When Destiny Musil and her husband need quality family time, they buckle their 18-month-old into her car seat and enjoy the drive from Irvine to Las Vegas. They bask in the sun, play in the pool, window-shop and sleep in until baby Brooklyn decides it’s time for breakfast.
What Destiny will never forget, no matter how many vacations she takes, is her recent battle with severe anxiety and depression after the birth of her daughter.
“It started with 36 hours of labor and a C-section, and then things went completely haywire,” says Destiny, 32. “I’m such a control freak that I insisted on being super-mom 24/7 and barely let my daughter out of my sight. For the first week, I ate one meal a day and got less than 10 hours of sleep. I thought I was going crazy. Now, I know why.”
MORE THAN MOODY
The birth of a baby can be an exciting, cherished moment for mothers. But for many, it also can be overtaken by their negative emotions, nervous that they won’t be able to care for their newborn. The Centers for Disease Control estimate that 1 out of 10 women will experience postpartum depression.
Symptoms can include feeling overwhelmed, confused, irritated, angry, disconnected or feeling nothing at all. Postpartum anxiety can come on by itself or together with depression, triggering an inability to gain control of disturbing thoughts. It may even manifest as physical symptoms like stomach cramps or headaches.
“Postpartum depression and anxiety goes beyond having a bad day, or a few bad days,” explains Elizabeth McGee, licensed clinical social worker, Perinatal Mood & Anxiety Disorders Program, Community Hospital Long Beach (CHLB). “It’s when you find yourself stuck, unable to shake the feeling. That’s not normal, and childbirth may worsen the situation. Women don’t have to live that way.”
The Perinatal Mood & Anxiety Disorders Program (PMAD) at Community Hospital Long Beach provides diagnosis, treatment and ongoing support for mothers struggling with anxiety, depression and other psychiatric disorders, including obsessive compulsive disorder and postpartum psychosis. Only one of a few hospitals in the nation to offer inpatient care for these conditions, the program focuses on mother-child bonding and attachment, while helping women regain their independence.
For Destiny, the constant worrying about everything from whether the baby was breathing to why she was crying became unbearable. Afraid to sleep, leave the house or open the windows, her thoughts turned intrusive and spiraled out of control.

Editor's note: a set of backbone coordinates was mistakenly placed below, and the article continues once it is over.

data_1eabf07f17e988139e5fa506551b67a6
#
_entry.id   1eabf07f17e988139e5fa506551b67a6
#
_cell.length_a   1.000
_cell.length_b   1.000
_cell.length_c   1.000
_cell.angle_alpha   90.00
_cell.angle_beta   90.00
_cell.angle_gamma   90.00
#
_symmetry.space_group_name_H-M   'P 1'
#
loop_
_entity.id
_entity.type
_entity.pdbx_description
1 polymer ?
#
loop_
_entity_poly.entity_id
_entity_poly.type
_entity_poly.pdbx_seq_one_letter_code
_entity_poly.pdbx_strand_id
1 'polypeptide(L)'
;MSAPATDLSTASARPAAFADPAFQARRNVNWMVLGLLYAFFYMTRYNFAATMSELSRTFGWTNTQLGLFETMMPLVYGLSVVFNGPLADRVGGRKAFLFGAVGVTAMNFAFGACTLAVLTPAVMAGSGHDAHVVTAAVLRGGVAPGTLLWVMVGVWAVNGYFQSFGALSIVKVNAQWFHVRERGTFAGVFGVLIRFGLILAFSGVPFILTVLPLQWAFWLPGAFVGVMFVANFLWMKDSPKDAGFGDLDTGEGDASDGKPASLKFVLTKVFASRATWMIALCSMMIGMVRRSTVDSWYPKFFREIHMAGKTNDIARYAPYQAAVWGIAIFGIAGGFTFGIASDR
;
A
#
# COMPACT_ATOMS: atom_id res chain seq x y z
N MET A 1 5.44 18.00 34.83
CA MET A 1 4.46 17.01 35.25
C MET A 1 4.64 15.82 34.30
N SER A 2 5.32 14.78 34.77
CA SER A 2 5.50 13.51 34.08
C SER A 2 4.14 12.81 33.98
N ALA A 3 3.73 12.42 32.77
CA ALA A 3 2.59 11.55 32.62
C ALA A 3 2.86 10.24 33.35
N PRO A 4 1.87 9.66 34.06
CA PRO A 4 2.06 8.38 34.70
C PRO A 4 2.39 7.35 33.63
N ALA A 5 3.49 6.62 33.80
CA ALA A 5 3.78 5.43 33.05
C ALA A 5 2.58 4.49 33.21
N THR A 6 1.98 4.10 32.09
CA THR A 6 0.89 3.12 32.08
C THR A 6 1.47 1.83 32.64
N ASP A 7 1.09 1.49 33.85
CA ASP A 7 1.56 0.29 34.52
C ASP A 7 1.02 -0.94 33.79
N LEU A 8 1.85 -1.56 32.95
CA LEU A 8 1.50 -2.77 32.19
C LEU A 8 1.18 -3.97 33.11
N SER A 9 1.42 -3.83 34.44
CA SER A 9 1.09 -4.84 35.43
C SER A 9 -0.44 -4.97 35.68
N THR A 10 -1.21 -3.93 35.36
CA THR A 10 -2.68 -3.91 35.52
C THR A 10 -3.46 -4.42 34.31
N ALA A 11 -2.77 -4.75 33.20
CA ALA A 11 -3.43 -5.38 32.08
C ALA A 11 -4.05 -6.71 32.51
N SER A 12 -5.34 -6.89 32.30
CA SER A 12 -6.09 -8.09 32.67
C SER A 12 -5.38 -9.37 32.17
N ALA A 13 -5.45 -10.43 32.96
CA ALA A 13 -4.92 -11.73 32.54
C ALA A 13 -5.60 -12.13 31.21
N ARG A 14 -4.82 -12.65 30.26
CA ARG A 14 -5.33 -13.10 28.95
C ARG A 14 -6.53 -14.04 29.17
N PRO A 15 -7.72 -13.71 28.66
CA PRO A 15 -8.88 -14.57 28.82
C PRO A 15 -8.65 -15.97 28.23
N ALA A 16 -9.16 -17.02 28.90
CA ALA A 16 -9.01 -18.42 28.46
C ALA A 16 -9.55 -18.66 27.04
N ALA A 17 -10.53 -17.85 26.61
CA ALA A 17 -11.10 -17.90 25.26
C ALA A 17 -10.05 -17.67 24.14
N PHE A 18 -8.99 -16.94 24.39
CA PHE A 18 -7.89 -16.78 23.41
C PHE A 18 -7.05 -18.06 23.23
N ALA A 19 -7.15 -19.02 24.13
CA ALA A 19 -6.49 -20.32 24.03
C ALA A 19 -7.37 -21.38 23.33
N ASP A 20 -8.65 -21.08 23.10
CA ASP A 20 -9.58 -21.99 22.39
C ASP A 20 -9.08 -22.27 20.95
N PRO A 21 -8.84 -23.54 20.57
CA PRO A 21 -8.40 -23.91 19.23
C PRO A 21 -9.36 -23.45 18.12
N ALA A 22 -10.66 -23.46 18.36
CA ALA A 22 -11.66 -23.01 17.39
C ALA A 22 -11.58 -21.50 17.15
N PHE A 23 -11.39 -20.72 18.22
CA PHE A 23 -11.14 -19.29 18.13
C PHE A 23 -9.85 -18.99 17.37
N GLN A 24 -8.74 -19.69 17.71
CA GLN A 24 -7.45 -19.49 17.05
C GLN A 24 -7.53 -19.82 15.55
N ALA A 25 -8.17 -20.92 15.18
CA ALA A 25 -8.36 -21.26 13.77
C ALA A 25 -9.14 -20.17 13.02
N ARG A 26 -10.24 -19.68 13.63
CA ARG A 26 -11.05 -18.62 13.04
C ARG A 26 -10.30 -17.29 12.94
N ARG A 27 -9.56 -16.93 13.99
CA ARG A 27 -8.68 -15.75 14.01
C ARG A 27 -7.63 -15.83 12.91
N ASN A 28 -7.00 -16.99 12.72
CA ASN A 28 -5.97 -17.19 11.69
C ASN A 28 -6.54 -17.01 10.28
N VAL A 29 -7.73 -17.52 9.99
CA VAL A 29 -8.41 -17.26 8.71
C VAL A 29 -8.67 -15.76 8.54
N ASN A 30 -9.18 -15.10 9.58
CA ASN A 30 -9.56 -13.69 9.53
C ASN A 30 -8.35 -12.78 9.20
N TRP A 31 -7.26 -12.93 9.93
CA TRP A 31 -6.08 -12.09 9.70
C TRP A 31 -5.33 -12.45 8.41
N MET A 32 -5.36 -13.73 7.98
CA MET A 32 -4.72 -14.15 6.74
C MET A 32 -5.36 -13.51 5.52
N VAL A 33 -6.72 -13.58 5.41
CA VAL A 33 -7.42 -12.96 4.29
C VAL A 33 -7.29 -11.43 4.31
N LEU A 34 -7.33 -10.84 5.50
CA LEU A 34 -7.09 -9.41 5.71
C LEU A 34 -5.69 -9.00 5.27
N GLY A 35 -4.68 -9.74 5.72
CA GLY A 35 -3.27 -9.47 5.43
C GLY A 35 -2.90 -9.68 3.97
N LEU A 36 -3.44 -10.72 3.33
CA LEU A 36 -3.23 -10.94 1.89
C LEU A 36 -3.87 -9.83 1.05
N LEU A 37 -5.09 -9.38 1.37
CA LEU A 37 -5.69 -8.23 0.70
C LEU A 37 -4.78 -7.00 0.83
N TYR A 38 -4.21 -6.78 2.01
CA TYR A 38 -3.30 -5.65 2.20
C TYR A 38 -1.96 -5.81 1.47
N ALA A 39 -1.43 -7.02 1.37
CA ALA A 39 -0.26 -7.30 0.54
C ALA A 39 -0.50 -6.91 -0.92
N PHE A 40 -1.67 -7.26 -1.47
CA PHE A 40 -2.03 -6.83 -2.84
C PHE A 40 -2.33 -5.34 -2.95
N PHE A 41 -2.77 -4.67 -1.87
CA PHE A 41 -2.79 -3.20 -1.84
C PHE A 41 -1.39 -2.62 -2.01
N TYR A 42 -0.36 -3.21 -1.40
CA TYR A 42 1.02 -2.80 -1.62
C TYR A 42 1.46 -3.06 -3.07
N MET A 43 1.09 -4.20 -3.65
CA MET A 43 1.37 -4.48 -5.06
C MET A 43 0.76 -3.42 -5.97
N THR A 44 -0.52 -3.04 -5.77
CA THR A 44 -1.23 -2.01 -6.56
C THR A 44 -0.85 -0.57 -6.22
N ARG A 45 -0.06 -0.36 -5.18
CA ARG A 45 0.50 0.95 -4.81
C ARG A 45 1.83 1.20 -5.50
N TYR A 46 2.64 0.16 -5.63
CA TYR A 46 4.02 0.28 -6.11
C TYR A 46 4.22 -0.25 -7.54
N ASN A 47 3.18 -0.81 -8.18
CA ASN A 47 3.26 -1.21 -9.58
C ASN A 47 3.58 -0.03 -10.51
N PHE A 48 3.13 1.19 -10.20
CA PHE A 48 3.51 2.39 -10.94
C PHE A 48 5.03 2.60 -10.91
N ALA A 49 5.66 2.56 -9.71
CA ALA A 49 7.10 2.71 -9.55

“I would never, ever do anything to hurt my child, but the more I’d try to forget about my thoughts, the more I’d end up thinking about it. It was a vicious cycle,” says Destiny.
A frightened Destiny checked herself in to CHLB, proactively seeking help from the experts in the PMAD program. After a week in the hospital, she transitioned to outpatient care, continuing her therapy twice a week with McGee.
“Women who experience postpartum mood disorders frequently think that they’re the only one, or are embarrassed because having a baby is supposed to be such a wonderful thing. So they pretend that everything is fine,” says McGee. “They try to hide their feelings, but keeping the secret just leads to isolation and deeper feelings of anxiety and depression. Our goal is to reverse that process in a supportive and caring way.”
Thanks to the coping tools she’s learned at CHLB, Destiny recognizes the triggers that can affect her emotions. Today, she feels empowered and healthy. She advises other moms to sleep, eat, get outside and most importantly, to speak up if they’re feeling alone.
“From day one, Community Hospital Long Beach was the start of the solution – and hope,” says Destiny. “Elizabeth taught me how to do the work and retrain my brain to get off the ‘what-if’ merry-go-round. I’m in control of me again. And that’s the best feeling. My husband and I are now even thinking about having a second child.”
For more information, please visit MemorialCare.org/MentalHealth or call (855) CHLB-4-HELP.